Dear Sister: You will no doubt be surprised to see the name of the place from which I write, and as Ma in the last letter which I received asked me to write as soon as possible to let her know if I was getting better or not, I thought this evening as I would have a chance tomorrow to have my letter mailed, that I would drop a line to you in answer to your several letters. I received Mama's letter & bucket through Mr. Wynne last Thursday & was sorry to see that she thought that I was sick much. I had entirely recovered at that time & Now I am in excellent health, though burnt so that you would scarcely recognize me. During last Thursday rumors were prevalent in Camp that a move was in contemplation, & the men were joking all day about being sent away just as their pay was forthcoming the Paymaster had been in our Camp for several days preparing to pay the men off & Thursday morning all had signed the receipt for the amount they were entitled to, which was the last form to be gone through with before receiving the money. Friday morning orders were received dated the day before ordering the 1st and 2d detachments of Standards Battery to march with 6 companies 1st N.C. Regt (Hill's) to Ship Point to repel a contemplated attack at that place. Appended to the order was a short additional one, stating that this order had been neglected to be sent to us the day before, & directing our pieces to move directly. We then had to go to the work getting ready provisions 2 days. The men were then called up to Capt Stanard's tent & those going on the expedition were paid off their wages (12 dollars a month & 21 dollars for clothing for 6 months) amounting for a private since the 21st April to 1st July to $49. The most of the money was in Virginia Treasury Notes. Soon afterwards we started from Yorktown, followed by 4 companies of the 1st N. C. with all their camp equipage, we came about 11 miles to this place & reached here at 5 oclock in the afternoon. It is a very prominent place on the Poquosoin River, which is a sort of arm of the sea, and is distant some 4 or 5 miles from the Chesapeake. We found here the Hampton Artillery & 300 militia who have been drafted from this county & the neighboring ones to defend this point. They have some right strong defences here & 3 pieces of artillery. It is considered I understand from what we have seen of it, it is one of the most pleasant we have been to. Fish here are very abundant & every day some of our boys go out fishing and generally catch enough for the detachments dinner or supper as they come in early or late. We also can get plenty of sweet potatoes, corn etc. and with the com meal & mess Beef furnished us by the government we live very well. Until today we have been cooking for ourselves but now we have employed a Negro from Williamsburg who drives a wagon which is appropriated for our use, to cook for us. Yesterday I was one of the cooks & I wish you could have seen me parching coffee, boiling a ham & other duties of the kitchen. Already I feel the advantage of the life to me & if God shall spare me to return to my loved home, it will have been one of the most useful years of my life, that spent in a tent.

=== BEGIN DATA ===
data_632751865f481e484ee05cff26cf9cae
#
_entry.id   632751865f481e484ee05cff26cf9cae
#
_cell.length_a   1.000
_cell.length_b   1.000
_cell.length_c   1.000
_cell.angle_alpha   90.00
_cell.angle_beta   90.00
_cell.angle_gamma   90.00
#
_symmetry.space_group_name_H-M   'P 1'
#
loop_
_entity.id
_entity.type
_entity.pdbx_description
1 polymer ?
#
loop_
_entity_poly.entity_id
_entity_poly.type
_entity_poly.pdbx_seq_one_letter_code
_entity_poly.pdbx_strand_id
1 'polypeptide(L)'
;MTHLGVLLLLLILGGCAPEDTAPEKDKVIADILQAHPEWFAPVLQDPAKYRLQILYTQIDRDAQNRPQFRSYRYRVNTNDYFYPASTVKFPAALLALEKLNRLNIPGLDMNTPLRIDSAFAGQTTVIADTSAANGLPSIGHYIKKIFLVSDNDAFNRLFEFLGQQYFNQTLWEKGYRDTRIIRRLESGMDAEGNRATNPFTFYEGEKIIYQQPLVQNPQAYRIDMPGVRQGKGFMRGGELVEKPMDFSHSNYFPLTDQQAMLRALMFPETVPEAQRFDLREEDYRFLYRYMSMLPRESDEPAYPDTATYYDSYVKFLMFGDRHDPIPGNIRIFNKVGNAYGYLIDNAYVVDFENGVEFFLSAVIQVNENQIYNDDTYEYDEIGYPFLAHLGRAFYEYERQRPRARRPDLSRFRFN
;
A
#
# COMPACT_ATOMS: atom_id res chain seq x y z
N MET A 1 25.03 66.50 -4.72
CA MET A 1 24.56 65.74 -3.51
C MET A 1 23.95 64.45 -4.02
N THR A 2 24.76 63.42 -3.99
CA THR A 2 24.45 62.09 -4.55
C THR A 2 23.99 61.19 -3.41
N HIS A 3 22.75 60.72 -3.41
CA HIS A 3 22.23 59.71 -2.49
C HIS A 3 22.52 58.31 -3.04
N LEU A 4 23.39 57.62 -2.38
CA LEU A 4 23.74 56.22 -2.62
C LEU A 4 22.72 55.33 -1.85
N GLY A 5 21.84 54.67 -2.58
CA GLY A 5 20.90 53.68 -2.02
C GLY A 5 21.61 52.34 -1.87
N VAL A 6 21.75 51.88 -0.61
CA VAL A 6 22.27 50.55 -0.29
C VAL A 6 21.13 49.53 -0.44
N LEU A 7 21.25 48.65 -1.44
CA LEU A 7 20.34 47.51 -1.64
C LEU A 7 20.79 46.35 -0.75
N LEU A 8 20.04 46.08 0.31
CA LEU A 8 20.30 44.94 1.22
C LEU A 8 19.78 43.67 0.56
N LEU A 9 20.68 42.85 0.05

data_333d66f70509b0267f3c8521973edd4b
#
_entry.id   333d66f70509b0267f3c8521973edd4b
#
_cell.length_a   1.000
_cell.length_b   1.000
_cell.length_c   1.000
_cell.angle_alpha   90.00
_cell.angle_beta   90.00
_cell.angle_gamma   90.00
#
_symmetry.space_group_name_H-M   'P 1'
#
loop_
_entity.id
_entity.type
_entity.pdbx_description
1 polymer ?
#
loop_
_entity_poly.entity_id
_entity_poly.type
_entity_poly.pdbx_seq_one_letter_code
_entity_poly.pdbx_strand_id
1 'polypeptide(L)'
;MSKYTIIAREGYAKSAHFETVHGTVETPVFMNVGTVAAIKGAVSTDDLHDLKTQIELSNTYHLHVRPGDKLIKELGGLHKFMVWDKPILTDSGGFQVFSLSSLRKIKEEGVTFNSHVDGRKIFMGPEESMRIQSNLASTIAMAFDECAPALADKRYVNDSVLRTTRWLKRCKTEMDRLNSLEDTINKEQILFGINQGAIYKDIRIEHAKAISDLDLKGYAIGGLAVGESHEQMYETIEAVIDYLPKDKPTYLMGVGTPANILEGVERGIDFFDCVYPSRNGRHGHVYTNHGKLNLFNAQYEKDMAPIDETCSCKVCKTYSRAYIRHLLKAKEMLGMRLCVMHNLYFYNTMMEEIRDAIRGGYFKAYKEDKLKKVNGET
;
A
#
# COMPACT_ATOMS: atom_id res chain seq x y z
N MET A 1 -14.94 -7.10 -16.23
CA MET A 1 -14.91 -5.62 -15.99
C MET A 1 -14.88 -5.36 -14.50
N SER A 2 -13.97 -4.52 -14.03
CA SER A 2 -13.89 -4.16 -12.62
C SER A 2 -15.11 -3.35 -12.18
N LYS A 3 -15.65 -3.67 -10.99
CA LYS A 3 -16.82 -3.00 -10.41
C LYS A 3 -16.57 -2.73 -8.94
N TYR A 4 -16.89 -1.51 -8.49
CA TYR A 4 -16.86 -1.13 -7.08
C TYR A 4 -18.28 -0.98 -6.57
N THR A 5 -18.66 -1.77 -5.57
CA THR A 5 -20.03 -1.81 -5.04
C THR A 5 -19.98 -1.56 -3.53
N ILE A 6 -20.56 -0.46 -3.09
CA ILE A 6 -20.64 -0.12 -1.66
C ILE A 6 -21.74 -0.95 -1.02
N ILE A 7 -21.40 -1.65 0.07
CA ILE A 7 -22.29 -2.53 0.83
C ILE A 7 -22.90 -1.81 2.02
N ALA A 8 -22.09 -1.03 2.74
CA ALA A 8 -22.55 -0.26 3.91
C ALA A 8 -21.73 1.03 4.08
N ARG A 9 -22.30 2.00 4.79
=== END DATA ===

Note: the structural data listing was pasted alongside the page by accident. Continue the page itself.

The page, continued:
Until today we have been sleeping out the woods, but Saturday evening a letter was received by Lieut Ben Smith who is in command of us, from Capt Stanard, saying that General Magruder orders us to stay here for some days, & directing us to send the wagons back for tents, provisions etc. They came last night, but as it was a clear pleasant night, some of us (I among them) preferred to wait till this morning to pitch our tent & took it on the ground. We are in sight of Chesapeake Bay & on Saturday morning the smoke of a steamer became so distinctly visible that I began to think that perhaps some prowling Yankee vessel was going to venture up the river to see what was to be seen. She soon however passed around a point of land, distant some 4 miles & we were told by some of the residents that is was only the Bayline steamer from Baltimore to Old Point. I have been acquainted with a very respectable old gentlemen who lives near here, & who on enquiring from some of the men the evening we got here if there was any one who could tell him of Mr. Hudgins who lived with T. R. Price & Co in Richmond, I was called up and he told that Hudgins was his nephew & he was anxious to know where he was. I told him as much as I knew & had some general talk & he asked me to come to see him, which I promised to do. I suppose you have seen Hugh Powell before this. He had applied for permission to leave & been refused & was getting ready a few days after to go to Gloucester when a message was sent by Gen Magruder for the name of the young man who wanted leave a few days since. He immediately sent him a permit and he went off before I knew that he had gotten one & hence I could not send a message by him. Alsop was left at Yorktown & is quite sick I am afraid. Joe Fourquean is along with us & it is his first trip as he could not come the last time as he wanted to do. Tell May that profiting from my experience on my last excursion I determined to live more comfortably this one: so I packed up a box with the things that I got from home last & some others & brought a knife & forks, plate & cup I have lived comfortably. The blackberry preserves especially were a great treat to me & my most particular friends. Aunt Ellens box was very nice & lasted us some time & I brought some of the ham & pickle with me from Yorktown. Please direct your letters to Yorktown as some one is always passing to bring the mails etc. Write soon and good bye your devoted brother. R Channing Price.